Quality of work
Your written product should be clear, well laid out, well written, and well designed—in each stage of the process. It should be free of grammatical and spelling errors. If the first copy comes in messy and fraught with errors, that is not a good sign for a final product. A good writer makes it easy for you, their client, to give go-ahead approvals at each stage.
Need a Great Copywriter? Contact All the Buzz.
Linda Barrett, the principal at All the Buzz, is a Clio Award-winning writer (that’s like an Academy Award in the advertising business!). We also employ other writers to assist us with projects and social media programs. However, all work comes through the top so you can be assured of the best product every time.
When you need great copywriting for your website, marketing and communications materials, magazines, social media, etc., contact All the Buzz.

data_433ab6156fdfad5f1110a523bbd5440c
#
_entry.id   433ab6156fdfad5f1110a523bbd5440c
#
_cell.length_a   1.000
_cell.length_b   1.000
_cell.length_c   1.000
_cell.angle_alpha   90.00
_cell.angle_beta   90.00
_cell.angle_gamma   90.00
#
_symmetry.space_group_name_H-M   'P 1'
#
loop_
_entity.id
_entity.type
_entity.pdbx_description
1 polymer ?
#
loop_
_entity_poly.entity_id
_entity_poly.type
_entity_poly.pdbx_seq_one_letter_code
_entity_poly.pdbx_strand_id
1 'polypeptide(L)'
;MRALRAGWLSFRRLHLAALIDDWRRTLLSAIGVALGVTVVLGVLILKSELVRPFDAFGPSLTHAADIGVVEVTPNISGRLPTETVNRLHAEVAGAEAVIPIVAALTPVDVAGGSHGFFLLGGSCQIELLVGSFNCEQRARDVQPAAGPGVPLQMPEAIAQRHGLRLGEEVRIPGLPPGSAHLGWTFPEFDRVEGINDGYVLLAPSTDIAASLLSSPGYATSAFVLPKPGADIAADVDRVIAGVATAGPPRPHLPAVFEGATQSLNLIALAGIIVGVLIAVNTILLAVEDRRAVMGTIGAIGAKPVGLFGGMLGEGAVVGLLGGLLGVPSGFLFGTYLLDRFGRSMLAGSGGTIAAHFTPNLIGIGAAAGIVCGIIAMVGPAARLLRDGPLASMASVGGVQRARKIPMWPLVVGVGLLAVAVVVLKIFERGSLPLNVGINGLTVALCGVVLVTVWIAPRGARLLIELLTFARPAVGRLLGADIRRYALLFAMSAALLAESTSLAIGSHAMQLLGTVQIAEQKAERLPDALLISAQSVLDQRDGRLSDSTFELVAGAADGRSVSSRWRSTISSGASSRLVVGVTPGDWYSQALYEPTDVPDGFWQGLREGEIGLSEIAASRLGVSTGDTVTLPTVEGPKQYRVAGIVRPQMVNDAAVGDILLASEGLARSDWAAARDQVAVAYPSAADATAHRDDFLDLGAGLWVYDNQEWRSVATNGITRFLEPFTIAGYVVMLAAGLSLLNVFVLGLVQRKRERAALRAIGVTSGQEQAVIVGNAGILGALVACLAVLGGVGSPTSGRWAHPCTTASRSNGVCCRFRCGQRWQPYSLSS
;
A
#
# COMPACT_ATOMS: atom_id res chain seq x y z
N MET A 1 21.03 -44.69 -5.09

Keeping up with all the changes in today’s technology isn’t easy. Business owners have to stay on their toes to maintain their edge over their competitors. One of the up-and-coming trends is voice searches. People are using Alexa and Siri and other voice-activated search tools to help find answers to their burning questions.
Here is an article I’m sharing from Joan Stewart at The Publicity Hound on “How to Rank Well for Voice Search.”
“Hey Siri, how can a mother help a colicky baby?” asks a reporter who’s writing a story for Parents magazine.
If you’re a parenting expert who has written a blog post on “How mothers can help colicky babies,” your article has a chance of being found in voice search.
Here’s a super tip from Website Magazine on how to rank well when people are searching by voice, as well as by typing their questions into the search engines. Continue reading →